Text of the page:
If your ex texts you during the coronavirus outbreak, you may be conflicted about whether or not to ...

Watch Out — Your Ex Might Text You About The Coronavirus


You might say the conditions surrounding the coronavirus pandemic are a perfect storm for reconnecting with an ex. Containing the spread of the virus means practicing social distancing (or perhaps self-isolating), which can obviously trigger loneliness — and many might find solace in talking to someone they shared a meaningful bond with. If your ex texts you during the coronavirus outbreak, you might have conflicting feelings about how to respond. On the one hand, you're probably flattered, and hearing from a past love may feel comforting. On the other hand, it begs the question: Is now really a good time take a risk and re-ignite contact, given the already stressful circumstances?

Lee Wilson, a relationship and breakup coach, has gotten countless emails from people who have reached out to exes to "just to see how they’re doing.” Some, he says, have even moved back in together. Why the sudden turnaround? It mainly comes down to uncertainty surrounding the current pandemic. No one really knows how conditions will play out regarding the virus and its impact on everyday life in the coming weeks or months. Naturally, that makes people more drawn to things that feel familiar to them.

“The desire to be comforted by someone who knows us is at the top of the list — as is the need to know that the other person is all right,” explains Wilson. “In times of stress or strain, we are looking for some semblance of normalcy. Our ex represents a time when that intense stress or strain didn't exist.”


As Wilson points out, many people have a tendency to romanticize the past. If your ex was prone to this kind of idealism and sentimentality, they may be even more likely to reach out under the current circumstances.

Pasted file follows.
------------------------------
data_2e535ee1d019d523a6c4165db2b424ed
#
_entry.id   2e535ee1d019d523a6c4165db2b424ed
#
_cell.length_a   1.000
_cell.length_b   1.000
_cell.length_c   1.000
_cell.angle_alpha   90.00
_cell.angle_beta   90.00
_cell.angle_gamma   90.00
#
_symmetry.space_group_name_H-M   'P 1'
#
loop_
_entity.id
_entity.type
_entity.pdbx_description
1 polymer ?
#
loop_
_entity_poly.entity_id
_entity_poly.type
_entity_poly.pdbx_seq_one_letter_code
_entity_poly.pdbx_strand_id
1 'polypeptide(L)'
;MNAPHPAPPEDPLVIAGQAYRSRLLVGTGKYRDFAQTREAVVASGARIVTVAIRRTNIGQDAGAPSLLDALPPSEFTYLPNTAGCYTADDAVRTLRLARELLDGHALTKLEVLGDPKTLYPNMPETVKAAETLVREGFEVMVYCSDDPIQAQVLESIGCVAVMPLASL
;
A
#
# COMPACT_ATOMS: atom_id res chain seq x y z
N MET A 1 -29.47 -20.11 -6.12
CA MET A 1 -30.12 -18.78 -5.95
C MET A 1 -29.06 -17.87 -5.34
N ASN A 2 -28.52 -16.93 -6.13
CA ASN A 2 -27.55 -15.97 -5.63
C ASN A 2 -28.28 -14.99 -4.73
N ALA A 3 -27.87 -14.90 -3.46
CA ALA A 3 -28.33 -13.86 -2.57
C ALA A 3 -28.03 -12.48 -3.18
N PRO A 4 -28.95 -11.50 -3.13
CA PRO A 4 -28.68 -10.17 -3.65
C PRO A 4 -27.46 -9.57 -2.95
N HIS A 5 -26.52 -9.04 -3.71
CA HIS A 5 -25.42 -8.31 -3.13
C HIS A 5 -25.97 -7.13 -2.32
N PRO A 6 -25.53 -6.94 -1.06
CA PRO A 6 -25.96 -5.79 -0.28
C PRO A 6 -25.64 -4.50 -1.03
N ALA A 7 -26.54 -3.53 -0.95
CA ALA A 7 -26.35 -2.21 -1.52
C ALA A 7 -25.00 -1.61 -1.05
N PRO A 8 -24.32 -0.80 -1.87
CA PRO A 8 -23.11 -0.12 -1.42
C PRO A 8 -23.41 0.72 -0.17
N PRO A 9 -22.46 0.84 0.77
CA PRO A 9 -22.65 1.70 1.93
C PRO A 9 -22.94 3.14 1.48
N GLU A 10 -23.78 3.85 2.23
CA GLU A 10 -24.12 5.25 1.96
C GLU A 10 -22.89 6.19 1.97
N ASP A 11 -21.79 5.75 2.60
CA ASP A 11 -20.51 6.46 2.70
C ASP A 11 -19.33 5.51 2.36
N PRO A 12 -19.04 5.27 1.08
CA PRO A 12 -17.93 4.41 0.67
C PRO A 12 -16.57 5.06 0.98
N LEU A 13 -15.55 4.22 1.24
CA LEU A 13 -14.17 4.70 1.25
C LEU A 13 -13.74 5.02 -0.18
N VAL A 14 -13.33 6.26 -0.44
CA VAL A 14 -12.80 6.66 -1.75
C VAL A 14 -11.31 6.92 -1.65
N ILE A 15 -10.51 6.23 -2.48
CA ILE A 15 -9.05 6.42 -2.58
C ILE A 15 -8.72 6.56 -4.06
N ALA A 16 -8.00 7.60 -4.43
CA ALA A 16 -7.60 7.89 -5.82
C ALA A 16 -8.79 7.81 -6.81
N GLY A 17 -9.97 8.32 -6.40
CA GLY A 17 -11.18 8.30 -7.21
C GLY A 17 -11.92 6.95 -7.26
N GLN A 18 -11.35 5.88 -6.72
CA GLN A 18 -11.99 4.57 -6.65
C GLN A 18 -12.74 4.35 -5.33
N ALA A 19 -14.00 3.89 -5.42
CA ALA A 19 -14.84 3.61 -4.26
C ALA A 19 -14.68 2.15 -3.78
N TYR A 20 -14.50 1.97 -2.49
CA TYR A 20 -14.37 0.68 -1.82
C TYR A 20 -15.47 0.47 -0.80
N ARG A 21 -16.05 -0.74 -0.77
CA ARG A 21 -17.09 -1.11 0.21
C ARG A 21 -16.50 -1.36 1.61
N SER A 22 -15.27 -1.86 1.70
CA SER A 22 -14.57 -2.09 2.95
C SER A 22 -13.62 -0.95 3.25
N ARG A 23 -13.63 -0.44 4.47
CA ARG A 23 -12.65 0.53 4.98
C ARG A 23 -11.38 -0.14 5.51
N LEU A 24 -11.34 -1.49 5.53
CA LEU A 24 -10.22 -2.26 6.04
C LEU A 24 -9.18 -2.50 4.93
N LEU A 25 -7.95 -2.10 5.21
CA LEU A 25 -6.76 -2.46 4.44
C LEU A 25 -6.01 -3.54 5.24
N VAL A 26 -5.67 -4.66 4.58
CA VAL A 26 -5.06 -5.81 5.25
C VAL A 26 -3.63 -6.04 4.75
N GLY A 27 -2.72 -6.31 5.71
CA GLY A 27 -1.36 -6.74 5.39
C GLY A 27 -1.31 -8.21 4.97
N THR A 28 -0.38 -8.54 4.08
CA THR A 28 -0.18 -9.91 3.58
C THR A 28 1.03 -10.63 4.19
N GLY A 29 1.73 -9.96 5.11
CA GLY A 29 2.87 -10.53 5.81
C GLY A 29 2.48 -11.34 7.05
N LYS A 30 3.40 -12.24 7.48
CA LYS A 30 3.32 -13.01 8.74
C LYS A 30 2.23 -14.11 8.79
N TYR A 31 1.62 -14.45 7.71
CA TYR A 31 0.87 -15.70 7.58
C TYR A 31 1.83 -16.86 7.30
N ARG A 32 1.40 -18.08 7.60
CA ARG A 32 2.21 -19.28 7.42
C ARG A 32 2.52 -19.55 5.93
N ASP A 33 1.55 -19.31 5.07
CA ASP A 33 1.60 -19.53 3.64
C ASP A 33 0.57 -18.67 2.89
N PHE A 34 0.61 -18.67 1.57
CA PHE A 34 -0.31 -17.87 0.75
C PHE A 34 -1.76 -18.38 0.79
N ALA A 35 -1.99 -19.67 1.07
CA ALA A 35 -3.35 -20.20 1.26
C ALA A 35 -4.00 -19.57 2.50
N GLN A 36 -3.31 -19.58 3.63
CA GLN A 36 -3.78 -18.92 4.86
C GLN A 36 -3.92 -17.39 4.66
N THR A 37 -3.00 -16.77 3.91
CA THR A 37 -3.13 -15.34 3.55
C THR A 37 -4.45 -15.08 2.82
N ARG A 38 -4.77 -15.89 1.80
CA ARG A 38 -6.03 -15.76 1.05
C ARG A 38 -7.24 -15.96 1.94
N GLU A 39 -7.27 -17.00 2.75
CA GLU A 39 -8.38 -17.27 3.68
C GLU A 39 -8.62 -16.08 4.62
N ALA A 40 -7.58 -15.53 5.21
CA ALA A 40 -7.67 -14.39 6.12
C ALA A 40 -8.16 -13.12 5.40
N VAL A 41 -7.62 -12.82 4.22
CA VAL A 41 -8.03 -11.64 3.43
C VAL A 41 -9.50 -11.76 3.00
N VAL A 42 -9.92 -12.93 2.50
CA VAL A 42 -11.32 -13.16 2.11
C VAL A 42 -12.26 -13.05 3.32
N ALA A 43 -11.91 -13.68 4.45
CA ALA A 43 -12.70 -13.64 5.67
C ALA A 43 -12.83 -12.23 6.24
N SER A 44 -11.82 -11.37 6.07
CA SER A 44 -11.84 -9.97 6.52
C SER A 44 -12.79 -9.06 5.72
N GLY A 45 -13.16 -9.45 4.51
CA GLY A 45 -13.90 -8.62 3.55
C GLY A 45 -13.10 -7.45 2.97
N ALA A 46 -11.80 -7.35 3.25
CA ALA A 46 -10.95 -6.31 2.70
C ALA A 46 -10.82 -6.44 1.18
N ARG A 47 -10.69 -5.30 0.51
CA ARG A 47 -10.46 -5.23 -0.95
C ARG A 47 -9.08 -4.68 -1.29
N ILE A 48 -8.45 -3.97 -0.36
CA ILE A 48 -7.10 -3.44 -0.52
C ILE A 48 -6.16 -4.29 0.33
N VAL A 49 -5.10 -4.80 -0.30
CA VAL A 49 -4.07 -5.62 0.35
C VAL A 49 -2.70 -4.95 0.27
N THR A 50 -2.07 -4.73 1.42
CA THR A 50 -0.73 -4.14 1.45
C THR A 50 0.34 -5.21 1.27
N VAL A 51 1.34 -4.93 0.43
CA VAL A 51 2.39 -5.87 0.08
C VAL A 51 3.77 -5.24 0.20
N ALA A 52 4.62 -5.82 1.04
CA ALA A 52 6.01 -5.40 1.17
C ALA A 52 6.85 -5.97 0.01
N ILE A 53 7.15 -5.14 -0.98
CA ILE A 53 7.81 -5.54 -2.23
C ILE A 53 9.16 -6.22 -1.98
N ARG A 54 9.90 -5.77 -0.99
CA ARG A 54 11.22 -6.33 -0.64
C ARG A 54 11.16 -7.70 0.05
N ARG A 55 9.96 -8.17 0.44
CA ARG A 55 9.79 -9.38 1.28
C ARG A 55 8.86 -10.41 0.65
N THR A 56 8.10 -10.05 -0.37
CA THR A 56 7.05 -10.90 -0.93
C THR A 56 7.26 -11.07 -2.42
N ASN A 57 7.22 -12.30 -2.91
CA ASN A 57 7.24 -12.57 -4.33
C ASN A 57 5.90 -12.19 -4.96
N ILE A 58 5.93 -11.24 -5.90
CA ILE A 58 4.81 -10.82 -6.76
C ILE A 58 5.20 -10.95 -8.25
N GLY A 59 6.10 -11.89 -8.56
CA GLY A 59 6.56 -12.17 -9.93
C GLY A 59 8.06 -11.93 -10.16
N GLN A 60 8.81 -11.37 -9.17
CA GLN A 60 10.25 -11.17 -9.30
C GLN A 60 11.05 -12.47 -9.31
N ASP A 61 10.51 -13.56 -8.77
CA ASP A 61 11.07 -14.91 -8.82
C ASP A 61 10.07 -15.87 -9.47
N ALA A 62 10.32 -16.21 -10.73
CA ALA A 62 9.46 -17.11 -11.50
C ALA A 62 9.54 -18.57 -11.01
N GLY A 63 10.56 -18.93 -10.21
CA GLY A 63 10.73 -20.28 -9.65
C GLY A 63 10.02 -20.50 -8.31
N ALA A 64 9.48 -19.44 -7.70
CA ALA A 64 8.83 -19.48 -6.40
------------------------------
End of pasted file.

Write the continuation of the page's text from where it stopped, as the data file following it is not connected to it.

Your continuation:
According to Wilson, times of crisis can also put things into perspective for a lot of people. Suddenly, someone may realize that relationships are far more important to them than their career, or they may decide that a former partner’s so-called “flaws” aren’t actually a dealbreaker after all, because their positive qualities outweigh the negative.

"Breakups can be caused by simply one or both taking each other for granted and a time of stress can be a strong wake-up-call in that regard," Wilson explains. "Often times when a couple finds new appreciation for each other, the problems that existed can seem less important."

In other words, you know that old saying “You don’t know what you’ve got ‘til it’s gone”? That seems to ring especially true RN, when many people are cooped up in their homes with far too much time on their hands to reminisce about the past and with fewer opportunities for human connection.

Laura, a 39-year-old startup founder, says she heard from not one but two exes recently — but she only opted to respond to one.

“One ex I had a meh relationship with and didn’t reply, because I didn't want to engage in conversation,” she explains. “The other is someone who I had great memories with, but the timing was just off. We have been talking every day.”

For some, the resulting loneliness has led to spending more time than ever swiping away on dating apps. The coronavirus outbreak isn’t exactly conducive to meeting up IRL, but many apps are adding features to make it easier to connect with matches virtually, such as video chat options. That said, Wilson points out that some may feel more comfortable reconnecting with an ex who’s familiar to them than a total stranger under the current conditions.